To have an enjoyable ride for both rider and horse, the horse has to be saddled properly. It does not matter if you ride western or English; it has to be done properly.
It is not only for comfort but also for safety.
How To Saddle a Horse Properly
This guide applies to an English or western saddle. Two of the differences are that a Western Saddle has a deep seat for more comfort and security and a tall saddle horn. Traditionally you saddle from the near side, which is the left side but you should be able to saddle from the right, or offside, if necessary.
1. Brush Your Horse
The reason that you need to brush your horse’s girth and back area is to remove any grit or dirt that could cause chafing under the girth or saddle. You want to brush your horse so that all the hair lies flat. You may have to sponge away some of the mud or dirt. If you leave any grit, it could lead to painful irritations or galls that could make your horse misbehave
2. Position The Pad Or Blanket
- Western saddle blanket—this is generally folded in half with the fold going to the front when it is on the horse. You can also use a western saddle pad that does not require folding
- English saddle pad—this pad can be shaped to fit neatly under the saddle or it may have hook or ties with a loop fastener tabs that attach to the D-ring on the saddle. It will help keep it in place while riding. They would go on the top side, not against your horse.
Place the pad or blanket on the back of the horse, positioning it forward over the withers, sliding it back in place. You do this to make sure that the hair on your horse’s back is lying flat under the pad and saddle. Make sure that it is even on both sides. You also need to check both sides to make sure it is not wrinkled, rolled, or folded anywhere.
3. Lift The Saddle On
- English saddle—the stirrups should be run up the leathers
- Western saddle—the offside stirrup should be folded over the seat or hooked over the horn.
It is done this way so that the hard stirrup does not hit the horse or you as you lift the saddle. If the cinch or girth is attached, they should be folded back over the saddle seat. If you have an English saddle, some will take the girth off the saddle completely each time they are done with their ride.
Make sure that when you lift the saddle that it is high enough that it does not knock the blanket or pad out of position or hit the horse. You should place the saddle slightly forward and settled back. Make sure that you are putting it on the horse gently. If you let it fall heavily it could cause the horse to resent being saddled or to spook.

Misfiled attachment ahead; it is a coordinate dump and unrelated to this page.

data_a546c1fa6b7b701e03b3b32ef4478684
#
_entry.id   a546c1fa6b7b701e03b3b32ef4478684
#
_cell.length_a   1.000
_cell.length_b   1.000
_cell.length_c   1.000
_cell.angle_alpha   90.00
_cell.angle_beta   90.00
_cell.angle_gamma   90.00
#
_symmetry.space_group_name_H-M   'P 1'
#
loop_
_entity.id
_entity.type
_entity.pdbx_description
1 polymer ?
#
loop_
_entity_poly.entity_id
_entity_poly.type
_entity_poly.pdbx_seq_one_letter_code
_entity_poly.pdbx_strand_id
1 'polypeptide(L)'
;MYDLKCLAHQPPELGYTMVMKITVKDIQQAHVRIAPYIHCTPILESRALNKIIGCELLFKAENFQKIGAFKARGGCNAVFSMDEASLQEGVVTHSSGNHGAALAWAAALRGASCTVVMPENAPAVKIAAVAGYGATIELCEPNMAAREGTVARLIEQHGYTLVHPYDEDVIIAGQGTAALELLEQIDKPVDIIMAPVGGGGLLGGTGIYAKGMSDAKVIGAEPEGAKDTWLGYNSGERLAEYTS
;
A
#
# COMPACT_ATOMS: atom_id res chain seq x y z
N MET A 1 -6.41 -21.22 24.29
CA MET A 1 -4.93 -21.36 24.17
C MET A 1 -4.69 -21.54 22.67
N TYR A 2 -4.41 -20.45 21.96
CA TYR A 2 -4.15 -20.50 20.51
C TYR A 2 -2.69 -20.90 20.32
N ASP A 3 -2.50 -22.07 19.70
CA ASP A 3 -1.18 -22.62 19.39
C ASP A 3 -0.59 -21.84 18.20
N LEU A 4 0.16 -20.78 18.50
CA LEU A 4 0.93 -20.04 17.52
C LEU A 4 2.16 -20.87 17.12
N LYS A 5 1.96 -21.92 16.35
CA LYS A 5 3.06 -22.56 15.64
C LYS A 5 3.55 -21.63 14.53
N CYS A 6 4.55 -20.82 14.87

3. Check Both Sides Of The Saddle
With a Western saddle, move to the offside to take down the stirrup. Check the blanket or pad to make sure there are no wrinkles on either side. Make sure that the hair stays smooth and laying in the natural direction it grows. There should be about two inches of pad or blanket in front of the saddle. Make sure that the saddle pad or blanket is up and under the saddle horn to give airflow under the saddle. This will prevent pressure points on the withers of your horse.
4. Do Up The Cinch Straps Or Girth Buckles
Move to the near side, reach underneath, and pick up the free end of the cinch or girth. Either tie up the cinch or buckle the girth loosely. Tighten them gently in small increments. If you do it suddenly and too tight, the horse may bite or kick, causing the horse to resent being cinched or girthed. Some horses will bloat themselves in anticipation of discomfort. Ask the horse to step forward, wait for it to exhale, and gently tighten the girth again.
You only want to tighten the girth or cinch enough to hold the saddle firmly in place. Do not overtighten or you could cause an injury to your horse or compromise their breathing. You should be able to slide your fingers between your horse and the cinch or girth. If you have tabs at the front of your saddle pad, loop them through the D-rings at the front of your saddle and fasten or tie them.
5. Help The Saddle Settle And Remove Wrinkles
Before you take off on your ride, you need to make sure there are no wrinkles in the skin under the girth. Stand at the head facing back and pick up one front leg by holding low on the canon and stretch it forward. Do it for both legs.
- As your horse moves, the girth becomes looser so if you get off the horse, check the girth or cinch before you get back on to see if you need to tighten it.
- Always make sure that your horse is clean and dry before trying to saddle them.
- When you put the saddle gently on your horse, you are reminding them that being saddled is a comfortable, routine activity and will help to encourage them to stand quietly while being saddled.
- If it is fly season, consider spraying your horse with a fly spray first. If the horse is fighting flies you could be hit by the horse’s head or the swishing tail.
- Always snug up the front cinch or girth first and when unsaddling a horse do that cinch or girth last.
- Wither clearance should be the width of two to three fingers for normal withers.
- Make sure that the loin and shoulder areas do not carry any of the weight of the saddle and rider. The weight of the rider should be on the saddle-support area only.